Certain problems arise in conventional seat constructions utilizing metal seat frames and exterior plastic shells or decorative members. For example, the exterior plastic decorative members and shell are typically assembled to the metal seat frame with metal fasteners. These fasteners can be removed by vandals resulting in the assembly coming apart and rendering the plastic parts readily susceptible to pilferage. In addition, the metal seat frame has a different coefficient of thermal expansion than the plastic of which the exterior decorative members and shell are composed. Accordingly, stresses can develop at the location where the fasteners secure these plastic parts to the metal frame, and this can produce cracks or damage to the exterior plastic parts as the plastic parts and the metal parts undergo different amounts of thermal expansion.

SUMMARY OF THE INVENTION

A seat constructed in accordance with the present invention eliminates the problems described above. The metal fasteners are eliminated entirely. Instead, each exterior plastic part is secured to an adjacent metal frame member with plastic securing elements each having a relatively wide head portion and a relatively narrow shank portion extending from the head portion and terminating at a terminal end. The frame member has an opening therein for receiving the shank portion of the securing element. The head portion of the securing element engages against a surface of the frame member located around the opening in the latter. The shank portion of the securing element extends through the opening and abuts against the inner surface of the adjacent exterior plastic part. The terminal end of the securing element is coated with adhesive for adhesively securing the terminal end of the securing element's shank portion to the inner surface of the adjacent plastic part.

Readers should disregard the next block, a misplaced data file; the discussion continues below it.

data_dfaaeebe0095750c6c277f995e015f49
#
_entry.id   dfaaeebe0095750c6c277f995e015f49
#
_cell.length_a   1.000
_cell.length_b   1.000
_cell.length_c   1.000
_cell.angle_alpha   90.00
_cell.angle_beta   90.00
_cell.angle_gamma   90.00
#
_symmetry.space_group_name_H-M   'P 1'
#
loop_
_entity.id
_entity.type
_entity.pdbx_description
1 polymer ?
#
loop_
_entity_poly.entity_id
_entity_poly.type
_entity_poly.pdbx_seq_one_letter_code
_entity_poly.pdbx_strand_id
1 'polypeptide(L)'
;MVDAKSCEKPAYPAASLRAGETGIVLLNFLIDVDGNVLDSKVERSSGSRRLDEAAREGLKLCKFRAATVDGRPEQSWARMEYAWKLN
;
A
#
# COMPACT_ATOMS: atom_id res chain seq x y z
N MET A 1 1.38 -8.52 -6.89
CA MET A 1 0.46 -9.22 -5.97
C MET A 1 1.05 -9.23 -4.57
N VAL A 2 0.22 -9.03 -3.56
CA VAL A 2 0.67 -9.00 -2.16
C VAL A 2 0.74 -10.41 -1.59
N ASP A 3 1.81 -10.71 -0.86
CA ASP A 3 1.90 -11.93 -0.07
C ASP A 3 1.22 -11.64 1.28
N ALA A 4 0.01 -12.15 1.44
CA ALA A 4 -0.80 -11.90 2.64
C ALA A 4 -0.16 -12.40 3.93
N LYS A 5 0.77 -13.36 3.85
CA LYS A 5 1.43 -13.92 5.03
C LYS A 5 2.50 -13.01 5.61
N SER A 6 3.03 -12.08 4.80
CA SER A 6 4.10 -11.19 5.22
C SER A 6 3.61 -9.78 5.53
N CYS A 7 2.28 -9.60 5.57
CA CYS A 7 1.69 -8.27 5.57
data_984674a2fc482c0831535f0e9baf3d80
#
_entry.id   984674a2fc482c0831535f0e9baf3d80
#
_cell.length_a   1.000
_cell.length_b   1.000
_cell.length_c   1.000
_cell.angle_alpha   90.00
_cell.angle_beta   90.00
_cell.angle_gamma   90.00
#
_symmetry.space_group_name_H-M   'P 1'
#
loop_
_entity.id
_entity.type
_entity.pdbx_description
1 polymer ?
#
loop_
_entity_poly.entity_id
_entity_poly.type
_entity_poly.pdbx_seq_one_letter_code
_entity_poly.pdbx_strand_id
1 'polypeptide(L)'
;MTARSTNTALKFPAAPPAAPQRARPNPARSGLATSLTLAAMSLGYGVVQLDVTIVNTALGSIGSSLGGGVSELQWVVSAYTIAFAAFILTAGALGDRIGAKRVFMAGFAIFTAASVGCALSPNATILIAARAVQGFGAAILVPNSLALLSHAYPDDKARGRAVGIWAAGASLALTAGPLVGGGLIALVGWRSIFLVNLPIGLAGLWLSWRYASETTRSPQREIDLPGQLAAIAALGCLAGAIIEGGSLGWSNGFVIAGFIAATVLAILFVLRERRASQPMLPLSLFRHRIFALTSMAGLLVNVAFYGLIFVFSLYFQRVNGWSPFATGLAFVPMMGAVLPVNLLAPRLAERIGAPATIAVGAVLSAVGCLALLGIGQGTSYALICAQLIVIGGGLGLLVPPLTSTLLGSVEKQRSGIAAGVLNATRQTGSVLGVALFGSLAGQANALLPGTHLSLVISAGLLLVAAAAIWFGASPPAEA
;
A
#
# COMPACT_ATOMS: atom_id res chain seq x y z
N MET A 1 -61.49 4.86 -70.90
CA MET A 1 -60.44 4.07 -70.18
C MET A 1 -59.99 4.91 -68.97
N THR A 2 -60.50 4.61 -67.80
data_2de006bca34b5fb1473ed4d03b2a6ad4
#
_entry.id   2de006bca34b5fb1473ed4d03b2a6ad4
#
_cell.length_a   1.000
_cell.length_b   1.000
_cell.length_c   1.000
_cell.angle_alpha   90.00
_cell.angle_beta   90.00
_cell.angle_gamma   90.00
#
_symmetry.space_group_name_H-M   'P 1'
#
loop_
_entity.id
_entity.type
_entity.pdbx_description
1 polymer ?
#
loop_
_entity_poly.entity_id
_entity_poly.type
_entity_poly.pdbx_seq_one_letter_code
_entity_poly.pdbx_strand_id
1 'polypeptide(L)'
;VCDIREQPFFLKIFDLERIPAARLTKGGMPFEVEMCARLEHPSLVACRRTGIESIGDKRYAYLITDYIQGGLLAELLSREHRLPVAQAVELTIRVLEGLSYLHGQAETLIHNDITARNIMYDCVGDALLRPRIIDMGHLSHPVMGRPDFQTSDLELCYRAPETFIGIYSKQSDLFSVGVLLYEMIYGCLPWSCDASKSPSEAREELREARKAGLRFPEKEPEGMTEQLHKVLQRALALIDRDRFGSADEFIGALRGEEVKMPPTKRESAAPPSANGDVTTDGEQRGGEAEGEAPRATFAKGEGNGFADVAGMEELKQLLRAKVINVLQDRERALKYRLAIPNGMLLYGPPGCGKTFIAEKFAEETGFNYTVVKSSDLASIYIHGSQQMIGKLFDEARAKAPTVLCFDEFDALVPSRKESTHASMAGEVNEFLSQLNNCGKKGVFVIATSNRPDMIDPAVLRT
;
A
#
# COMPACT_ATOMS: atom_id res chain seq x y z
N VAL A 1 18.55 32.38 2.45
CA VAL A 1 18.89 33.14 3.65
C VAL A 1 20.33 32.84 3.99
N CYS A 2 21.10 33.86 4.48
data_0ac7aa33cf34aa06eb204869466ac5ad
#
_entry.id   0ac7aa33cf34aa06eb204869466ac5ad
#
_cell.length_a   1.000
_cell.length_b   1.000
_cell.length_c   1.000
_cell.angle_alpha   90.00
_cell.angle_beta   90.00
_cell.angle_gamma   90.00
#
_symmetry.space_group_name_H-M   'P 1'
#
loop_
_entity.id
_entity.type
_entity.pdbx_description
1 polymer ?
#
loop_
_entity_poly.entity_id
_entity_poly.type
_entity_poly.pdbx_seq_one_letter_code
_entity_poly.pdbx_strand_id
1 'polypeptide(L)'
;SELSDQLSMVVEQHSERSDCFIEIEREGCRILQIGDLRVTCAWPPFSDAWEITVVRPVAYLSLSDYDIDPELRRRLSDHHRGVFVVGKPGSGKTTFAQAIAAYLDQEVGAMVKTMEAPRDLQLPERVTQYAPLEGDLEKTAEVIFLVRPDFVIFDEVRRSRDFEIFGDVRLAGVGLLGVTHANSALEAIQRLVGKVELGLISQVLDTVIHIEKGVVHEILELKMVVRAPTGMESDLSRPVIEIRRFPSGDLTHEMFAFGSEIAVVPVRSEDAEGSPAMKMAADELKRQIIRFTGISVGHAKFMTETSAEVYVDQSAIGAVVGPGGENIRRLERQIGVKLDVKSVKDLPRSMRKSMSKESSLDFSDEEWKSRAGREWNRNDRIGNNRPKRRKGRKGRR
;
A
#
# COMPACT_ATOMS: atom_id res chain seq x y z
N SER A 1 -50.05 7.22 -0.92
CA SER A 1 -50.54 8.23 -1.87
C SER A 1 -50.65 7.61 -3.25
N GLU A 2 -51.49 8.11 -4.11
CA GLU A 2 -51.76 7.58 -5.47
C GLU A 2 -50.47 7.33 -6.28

The opening in the metal frame member has a cross-sectional area larger than the cross-sectional area of the shank portion on the securing element extending through the opening. This provides a clearance between the outside of the shank portion and the inside of the opening sufficient to accommodate the differential in thermal expansion between the metal frame member and the exterior plastic part assembled thereto. The securing element is composed of the same plastic material as the exterior plastic shell or decorative members, so that the securing element has the same coefficient of thermal expansion as do the plastic parts.

The securing elements are hidden from view by the exterior plastic shell or decorative members, and are not readily accessible to vandals. The adhesively secured engagement between the securing elements and the inner surface of the exterior plastic parts renders the securing elements incapable of ready removal from the plastic members, even should they become accessible to vandals.

Because of the adhesively secured engagement, involving plastic securing elements in accordance with the present invention, no stresses are developed on the plastic parts in the areas where the plastic parts are assembled to the metal seat frame.

Other features and advantages are inherent in the structure claimed and disclosed or will become apparent to those skilled in the art from the following detailed description in conjunction with the accompanying diagrammatic drawings.

BRIEF DESCRIPTION OF THE DRAWINGS

FIG. 1 is an exploded perspective illustrating a seat assembly in accordance with an embodiment of the present invention, with the elements in a disassembled condition;

FIG. 2 is a perspective similar to FIG. 1 and illustrating the elements in their assembled condition;

FIG. 3 is an enlarged, fragmentary, sectional view illustrating the assembly of a plastic part to a metal frame member with a plastic securing element;

FIG. 4 is a fragmentary view of the subject matter of FIG. 3 enlarged still further; and

FIG. 5 is a perspective of one embodiment of a plastic securing element in accordance with the present invention.

DETAILED DESCRIPTION

Referring initially to FIGS. 1 and 2, indicated generally at 10 is a seat for a mass transit vehicle. Seat 10 comprises a metal frame 11 on which is mounted an exterior, decorative, plastic seat shell 12 and exterior decorative, plastic side members 13, 14 utilizing plastic securing elements 15, 15 to assemble plastic shell 12 and plastic side members 13, 14 to metal frame 11.